Monday, August 19, 2019

Time to Reflect

I recently too a week off.  Like the photo - a time to reflect.  I run my life fast and hard - meetings from early morning to late evening.  I worry that this creates a short term view.  My greatest value is thinking strategically and long term.

Or as Stephen Covey says - "sharpen the saw".  Take some time to sharpen the saw.

Since I was on holidays I allowed myself to read a "pleasure book" by a friend - Sue Williams - "Ready to Come About".  It was  a captivating true story of her and her husband, Dave, sailing the ocean alone.

Yes - it was an adventure of sailing, near death, cold, equipment failure, self reliance but what made it interesting is it was the story of personal development.  Her personal story woven through the adventure.

Because I know Dave and Sue well, it made the story even more interesting.  Dave is an conservative accountant and Sue is a non-adventurer (by her own account).  They were an improbable couple to do such a journey.

I really enjoyed it.


I recently read an article on flywheels. 

For many businesses or business problems, this is a great way of looking at things.


Unrelated.  There is a simple and great concept - checklists.  A book on the topic talks about how they can save lives in a hospital setting.  They are good for less life and death situations also.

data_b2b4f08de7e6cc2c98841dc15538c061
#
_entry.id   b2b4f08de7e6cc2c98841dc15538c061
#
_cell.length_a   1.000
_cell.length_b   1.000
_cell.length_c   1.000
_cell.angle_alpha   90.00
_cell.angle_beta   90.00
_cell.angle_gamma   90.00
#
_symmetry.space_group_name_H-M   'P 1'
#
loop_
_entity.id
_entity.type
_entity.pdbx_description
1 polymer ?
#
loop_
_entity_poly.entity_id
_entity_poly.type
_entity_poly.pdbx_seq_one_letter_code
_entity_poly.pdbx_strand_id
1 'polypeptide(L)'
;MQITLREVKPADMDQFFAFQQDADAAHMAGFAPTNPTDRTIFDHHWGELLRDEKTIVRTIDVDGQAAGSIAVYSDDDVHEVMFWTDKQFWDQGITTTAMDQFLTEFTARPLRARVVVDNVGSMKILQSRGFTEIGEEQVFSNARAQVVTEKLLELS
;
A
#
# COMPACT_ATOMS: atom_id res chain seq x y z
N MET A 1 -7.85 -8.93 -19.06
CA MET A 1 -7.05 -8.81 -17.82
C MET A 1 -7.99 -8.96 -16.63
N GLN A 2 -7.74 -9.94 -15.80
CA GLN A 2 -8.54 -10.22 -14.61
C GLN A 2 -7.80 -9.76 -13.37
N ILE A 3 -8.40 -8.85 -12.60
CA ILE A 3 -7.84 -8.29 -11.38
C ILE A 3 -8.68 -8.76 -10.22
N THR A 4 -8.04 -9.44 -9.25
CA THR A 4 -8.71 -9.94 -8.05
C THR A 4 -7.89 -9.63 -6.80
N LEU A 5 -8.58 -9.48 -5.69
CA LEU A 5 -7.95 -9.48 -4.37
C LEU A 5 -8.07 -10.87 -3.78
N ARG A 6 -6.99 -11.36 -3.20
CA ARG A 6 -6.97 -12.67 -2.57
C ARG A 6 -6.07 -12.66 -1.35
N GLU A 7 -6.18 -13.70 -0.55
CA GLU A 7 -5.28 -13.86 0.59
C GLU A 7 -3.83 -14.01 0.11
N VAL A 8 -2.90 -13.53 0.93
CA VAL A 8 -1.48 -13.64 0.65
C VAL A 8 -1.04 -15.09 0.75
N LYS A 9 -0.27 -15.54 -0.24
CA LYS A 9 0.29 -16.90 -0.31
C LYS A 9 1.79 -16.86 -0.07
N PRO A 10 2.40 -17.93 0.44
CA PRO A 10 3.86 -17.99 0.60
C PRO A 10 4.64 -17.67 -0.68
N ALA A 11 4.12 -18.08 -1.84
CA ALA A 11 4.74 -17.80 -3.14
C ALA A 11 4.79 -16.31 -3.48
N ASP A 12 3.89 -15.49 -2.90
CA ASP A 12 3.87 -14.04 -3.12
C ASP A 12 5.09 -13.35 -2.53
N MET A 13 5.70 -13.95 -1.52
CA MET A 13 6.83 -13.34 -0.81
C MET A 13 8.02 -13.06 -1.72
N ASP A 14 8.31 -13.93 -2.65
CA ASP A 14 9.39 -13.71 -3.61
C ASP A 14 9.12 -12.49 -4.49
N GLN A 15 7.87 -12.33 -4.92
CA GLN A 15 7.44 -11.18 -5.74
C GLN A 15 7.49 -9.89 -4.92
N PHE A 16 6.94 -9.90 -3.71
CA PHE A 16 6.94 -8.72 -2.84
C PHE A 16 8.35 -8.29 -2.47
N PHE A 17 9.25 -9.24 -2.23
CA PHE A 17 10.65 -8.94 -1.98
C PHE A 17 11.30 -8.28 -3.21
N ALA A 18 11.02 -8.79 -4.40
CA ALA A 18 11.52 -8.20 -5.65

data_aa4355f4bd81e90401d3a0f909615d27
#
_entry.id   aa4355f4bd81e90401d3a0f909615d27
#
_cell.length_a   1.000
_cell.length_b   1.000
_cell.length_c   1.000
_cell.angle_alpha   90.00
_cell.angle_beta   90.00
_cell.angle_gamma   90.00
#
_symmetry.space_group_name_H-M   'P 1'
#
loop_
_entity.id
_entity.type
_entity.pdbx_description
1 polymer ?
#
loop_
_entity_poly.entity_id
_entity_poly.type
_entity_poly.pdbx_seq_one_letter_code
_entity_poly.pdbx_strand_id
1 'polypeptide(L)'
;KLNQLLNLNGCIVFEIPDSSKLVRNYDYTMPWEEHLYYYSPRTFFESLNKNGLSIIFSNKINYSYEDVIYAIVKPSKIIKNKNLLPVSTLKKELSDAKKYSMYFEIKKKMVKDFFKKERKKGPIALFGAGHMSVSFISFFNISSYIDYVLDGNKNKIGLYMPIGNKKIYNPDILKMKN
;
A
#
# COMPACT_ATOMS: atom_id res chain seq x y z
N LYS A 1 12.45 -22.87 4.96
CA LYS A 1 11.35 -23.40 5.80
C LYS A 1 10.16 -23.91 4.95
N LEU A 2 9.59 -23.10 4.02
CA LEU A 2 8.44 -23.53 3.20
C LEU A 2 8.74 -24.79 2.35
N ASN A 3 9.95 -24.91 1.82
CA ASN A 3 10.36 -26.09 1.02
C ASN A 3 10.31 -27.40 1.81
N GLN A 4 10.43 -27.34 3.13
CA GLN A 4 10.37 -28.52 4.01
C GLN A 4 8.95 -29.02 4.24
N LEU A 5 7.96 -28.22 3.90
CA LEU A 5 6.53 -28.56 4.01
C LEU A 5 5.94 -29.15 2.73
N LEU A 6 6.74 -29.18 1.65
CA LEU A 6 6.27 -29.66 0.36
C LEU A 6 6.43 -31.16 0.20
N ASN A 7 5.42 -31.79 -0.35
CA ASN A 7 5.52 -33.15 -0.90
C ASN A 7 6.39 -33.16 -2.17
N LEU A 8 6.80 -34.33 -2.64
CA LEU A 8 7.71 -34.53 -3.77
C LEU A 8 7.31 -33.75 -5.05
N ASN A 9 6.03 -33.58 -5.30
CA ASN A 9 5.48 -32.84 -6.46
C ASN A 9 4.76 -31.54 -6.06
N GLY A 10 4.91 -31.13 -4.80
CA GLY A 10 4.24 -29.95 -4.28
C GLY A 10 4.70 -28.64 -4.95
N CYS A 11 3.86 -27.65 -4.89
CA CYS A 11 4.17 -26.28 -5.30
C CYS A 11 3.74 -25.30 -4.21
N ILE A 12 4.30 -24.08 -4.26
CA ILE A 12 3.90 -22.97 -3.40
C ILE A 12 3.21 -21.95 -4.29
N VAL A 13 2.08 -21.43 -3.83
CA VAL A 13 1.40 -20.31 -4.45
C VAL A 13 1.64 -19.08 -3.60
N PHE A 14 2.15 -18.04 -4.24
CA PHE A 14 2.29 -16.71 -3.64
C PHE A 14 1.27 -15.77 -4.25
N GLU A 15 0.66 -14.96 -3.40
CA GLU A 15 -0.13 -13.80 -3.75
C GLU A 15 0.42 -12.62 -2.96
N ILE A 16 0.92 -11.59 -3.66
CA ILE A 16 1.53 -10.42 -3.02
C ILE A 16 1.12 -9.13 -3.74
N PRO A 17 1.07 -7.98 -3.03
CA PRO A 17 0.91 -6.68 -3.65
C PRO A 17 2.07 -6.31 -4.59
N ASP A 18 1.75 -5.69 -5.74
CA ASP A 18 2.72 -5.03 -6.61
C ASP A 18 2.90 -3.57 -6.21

Wednesday, August 07, 2019

Jim's 3 Second Rule of Marketing

I get a lot of email.  And I think the digital world has shortened my attention span.  I lack tolerance for long emails - especially if someone is trying to sell to me.  So I recommend a 3 second rule.  If a marketing email cannot be read in 3 seconds, it is too long.

In 2009, I wrote a guest blog for my friend Hilary Topper praising short succinct writing.  I still stand my those thoughts.

So that is my 3 second blog for today.

Ok - tough to stop at just 3 seconds.  As a leader, I think lack of attention span and focus and be detrimental.  The biggest impact a leader can have is by spending long, high focus periods on high priority tasks.

If we flit too much and do not go deep, we can never add our greatest value.